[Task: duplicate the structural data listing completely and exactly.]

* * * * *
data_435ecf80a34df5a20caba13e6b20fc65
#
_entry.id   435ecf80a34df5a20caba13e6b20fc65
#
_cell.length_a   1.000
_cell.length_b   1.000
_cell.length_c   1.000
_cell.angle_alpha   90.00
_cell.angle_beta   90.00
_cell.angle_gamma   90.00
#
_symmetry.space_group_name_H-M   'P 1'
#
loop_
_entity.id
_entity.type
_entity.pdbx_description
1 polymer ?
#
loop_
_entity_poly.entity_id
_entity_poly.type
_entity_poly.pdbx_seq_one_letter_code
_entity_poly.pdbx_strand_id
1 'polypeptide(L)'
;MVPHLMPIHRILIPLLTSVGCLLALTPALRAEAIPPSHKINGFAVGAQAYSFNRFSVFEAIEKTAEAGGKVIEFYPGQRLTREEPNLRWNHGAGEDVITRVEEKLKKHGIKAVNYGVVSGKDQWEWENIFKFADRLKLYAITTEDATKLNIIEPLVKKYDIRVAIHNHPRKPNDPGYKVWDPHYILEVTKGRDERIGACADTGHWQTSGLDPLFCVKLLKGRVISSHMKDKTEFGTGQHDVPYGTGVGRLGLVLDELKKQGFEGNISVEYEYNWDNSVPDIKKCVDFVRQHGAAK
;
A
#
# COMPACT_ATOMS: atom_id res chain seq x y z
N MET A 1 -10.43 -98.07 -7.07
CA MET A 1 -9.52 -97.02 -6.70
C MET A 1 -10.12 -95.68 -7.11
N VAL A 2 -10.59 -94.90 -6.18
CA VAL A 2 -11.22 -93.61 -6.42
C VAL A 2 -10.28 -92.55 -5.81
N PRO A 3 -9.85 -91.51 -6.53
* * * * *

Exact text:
data_435ecf80a34df5a20caba13e6b20fc65
#
_entry.id   435ecf80a34df5a20caba13e6b20fc65
#
_cell.length_a   1.000
_cell.length_b   1.000
_cell.length_c   1.000
_cell.angle_alpha   90.00
_cell.angle_beta   90.00
_cell.angle_gamma   90.00
#
_symmetry.space_group_name_H-M   'P 1'
#
loop_
_entity.id
_entity.type
_entity.pdbx_description
1 polymer ?
#
loop_
_entity_poly.entity_id
_entity_poly.type
_entity_poly.pdbx_seq_one_letter_code
_entity_poly.pdbx_strand_id
1 'polypeptide(L)'
;MVPHLMPIHRILIPLLTSVGCLLALTPALRAEAIPPSHKINGFAVGAQAYSFNRFSVFEAIEKTAEAGGKVIEFYPGQRLTREEPNLRWNHGAGEDVITRVEEKLKKHGIKAVNYGVVSGKDQWEWENIFKFADRLKLYAITTEDATKLNIIEPLVKKYDIRVAIHNHPRKPNDPGYKVWDPHYILEVTKGRDERIGACADTGHWQTSGLDPLFCVKLLKGRVISSHMKDKTEFGTGQHDVPYGTGVGRLGLVLDELKKQGFEGNISVEYEYNWDNSVPDIKKCVDFVRQHGAAK
;
A
#
# COMPACT_ATOMS: atom_id res chain seq x y z
N MET A 1 -10.43 -98.07 -7.07
CA MET A 1 -9.52 -97.02 -6.70
C MET A 1 -10.12 -95.68 -7.11
N VAL A 2 -10.59 -94.90 -6.18
CA VAL A 2 -11.22 -93.61 -6.42
C VAL A 2 -10.28 -92.55 -5.81
N PRO A 3 -9.85 -91.51 -6.53